Last month I vis­it­ed a young friend who had her baby just three weeks before. He was born nat­u­ral­ly but appar­ent­ly about a month ear­ly, weigh­ing just over 6lbs and need­ing eleven days in the NICU. He now weighs 7lbs 11oz, I believe thanks to his mum nurs­ing him (or at least pro­vid­ing him breast milk reg­u­lar­ly). This baby is still a tech­ni­cal pre­mie (still not at his ‘due date’), although in all respects he now seems nor­mal, yet he’s tiny! 

He start­ed off life weigh­ing just a few ounces less than my full term first born son and now weighs the same as my full term sec­ond son. I’d for­got­ten how tiny both our sons were!

For many full term babies their next three weeks of life would be the last con­tin­u­ous weeks they will ever spend with their moth­ers, assum­ing mum goes back to work after only six weeks mater­ni­ty leave. I am aghast! It’s final­ly becom­ing so much clear­er to me. I hope that mums of pre­mies don’t put their chil­dren in care too ear­ly but I know that some do, and I believe they often fail to tell their baby’s car­ers that their child even was a premie! 

I now tru­ly realise these pre­mie babies, even full term babies, are far too tiny to be left in the care of strangers, often fre­quent­ly-chang­ing car­ers! Throw in the fact that very few car­ers have any real expe­ri­ence with rais­ing a healthy and robust baby let alone a pre­ma­ture baby; many haven’t had their own babies. Even when they claim to be ‘trained’ their train­ing is the­o­ry only, and brief. For exam­ple the six-week US Amer­i­can Montes­sori Soci­ety Infant/Toddler train­ing or even the one-week RIE 1 course (Don’t get me wrong, I love RIE and the Gerber/Pikler phi­los­o­phy it teach­es). Even some lov­ing grand­mas who have raised their own chil­dren are get­ting it wrong. It rarely seems to hap­pen but some grand­mas do get it right.

But what exact­ly is going on the minds of women who return to work and don’t real­ly think about who will care for the babies in their most vul­ner­a­ble months and years of devel­op­ment and whether the car­ers are real­ly capa­ble of offer­ing every baby in their care what they need for opti­mum devel­op­ment? How exact­ly do two peo­ple care for six babies younger than 18 months? How do two peo­ple care for twelve chil­dren under three?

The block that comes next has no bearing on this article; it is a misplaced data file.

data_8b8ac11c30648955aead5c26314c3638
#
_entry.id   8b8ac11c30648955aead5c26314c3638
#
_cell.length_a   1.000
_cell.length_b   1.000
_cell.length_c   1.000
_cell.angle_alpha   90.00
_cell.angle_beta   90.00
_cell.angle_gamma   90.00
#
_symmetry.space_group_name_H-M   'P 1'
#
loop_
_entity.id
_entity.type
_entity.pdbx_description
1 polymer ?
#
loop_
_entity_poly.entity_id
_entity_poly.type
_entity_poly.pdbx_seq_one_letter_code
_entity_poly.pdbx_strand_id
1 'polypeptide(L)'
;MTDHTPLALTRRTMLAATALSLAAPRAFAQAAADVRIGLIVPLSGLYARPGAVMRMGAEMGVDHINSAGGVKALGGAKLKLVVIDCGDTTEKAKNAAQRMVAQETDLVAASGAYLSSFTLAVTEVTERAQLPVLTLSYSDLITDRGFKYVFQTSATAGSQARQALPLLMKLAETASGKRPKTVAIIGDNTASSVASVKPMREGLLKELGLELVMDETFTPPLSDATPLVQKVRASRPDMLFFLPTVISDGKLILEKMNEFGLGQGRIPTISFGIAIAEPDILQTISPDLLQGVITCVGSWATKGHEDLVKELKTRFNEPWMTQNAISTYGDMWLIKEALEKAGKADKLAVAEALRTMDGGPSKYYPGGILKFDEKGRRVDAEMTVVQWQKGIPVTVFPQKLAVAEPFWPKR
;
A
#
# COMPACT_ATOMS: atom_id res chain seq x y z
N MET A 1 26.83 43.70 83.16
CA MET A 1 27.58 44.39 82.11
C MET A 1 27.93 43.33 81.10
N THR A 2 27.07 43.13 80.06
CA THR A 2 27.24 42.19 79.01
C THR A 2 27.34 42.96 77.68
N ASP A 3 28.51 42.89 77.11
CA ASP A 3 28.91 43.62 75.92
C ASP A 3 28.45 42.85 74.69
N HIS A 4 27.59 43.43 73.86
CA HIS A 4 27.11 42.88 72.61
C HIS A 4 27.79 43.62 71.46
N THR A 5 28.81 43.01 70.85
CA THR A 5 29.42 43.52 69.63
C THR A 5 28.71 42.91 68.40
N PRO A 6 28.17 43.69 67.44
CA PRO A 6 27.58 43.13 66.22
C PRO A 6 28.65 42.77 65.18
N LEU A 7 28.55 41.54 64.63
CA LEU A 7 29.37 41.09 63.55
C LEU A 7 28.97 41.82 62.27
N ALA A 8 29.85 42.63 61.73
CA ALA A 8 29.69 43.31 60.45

Anoth­er friend has a child who was pre­ma­ture and to my obser­va­tion is still some­what devel­op­men­tal­ly delayed at two years-old. She has recent­ly been signed off from phys­i­cal ther­a­py (which I under­stand to mean that by all mea­sures no more progress can be shown – in my expe­ri­ence rehab­bing my hus­band con­tin­u­ing all his ther­a­pies at home on a dai­ly basis caused him to improve way beyond the lev­el any ther­a­pist expected!) 

This child is about to move into her third day­care class­room in the eigh­teen months she been in group care — her third set of day­care car­ers! She was cared for by mum, dad, grand­ma and var­i­ous great-aunts for her first 6 months of life. All told about ten dif­fer­ent car­ers in her first two years! I’m stunned that the new care ratio for the child’s two year-olds class is 2:16!

If all expe­ri­enced and very knowl­edge­able car­ers know how impor­tant con­ti­nu­ity of care is, is it pos­si­ble that the mul­ti­tude of car­ers could be con­tribut­ing to her delays? I def­i­nite­ly think the fact that last time we vis­it­ed she was sat in her high­chair with her ipad could be a con­tribut­ing fac­tor! The prin­ci­pal delay for which she is still receiv­ing ther­a­py is: drum roll please…speech!!!

The moth­er was telling me about the cost increase in her child’s care and how she’s look­ing for­ward to her mov­ing on to the next age group because she will save $100 a month! She then men­tioned that if her daugh­ter has breath­ing prob­lems (for which she was recent­ly hos­pi­talised overnight!) she sends her daughter’s inhaler to school and they treat her there. 

What imme­di­ate­ly came to my mind was this: when her daugh­ter needs her treat­ment she gets…1:1 care. Who then is car­ing for the oth­er 15 chil­dren in her group? One car­er to 15 two year-olds! Who can man­age that? How much spe­cialised train­ing has that one car­er received? I sug­gest that all those 15 chil­dren are at risk dur­ing the time my friend’s daugh­ter needs her 1:1 care.

If you haven’t worked in a day­care you can­not know how chal­leng­ing it real­ly is!

I am con­stant­ly aghast at the rea­son­ing of oth­er­wise high­ly intel­li­gent and well-edu­cat­ed parents.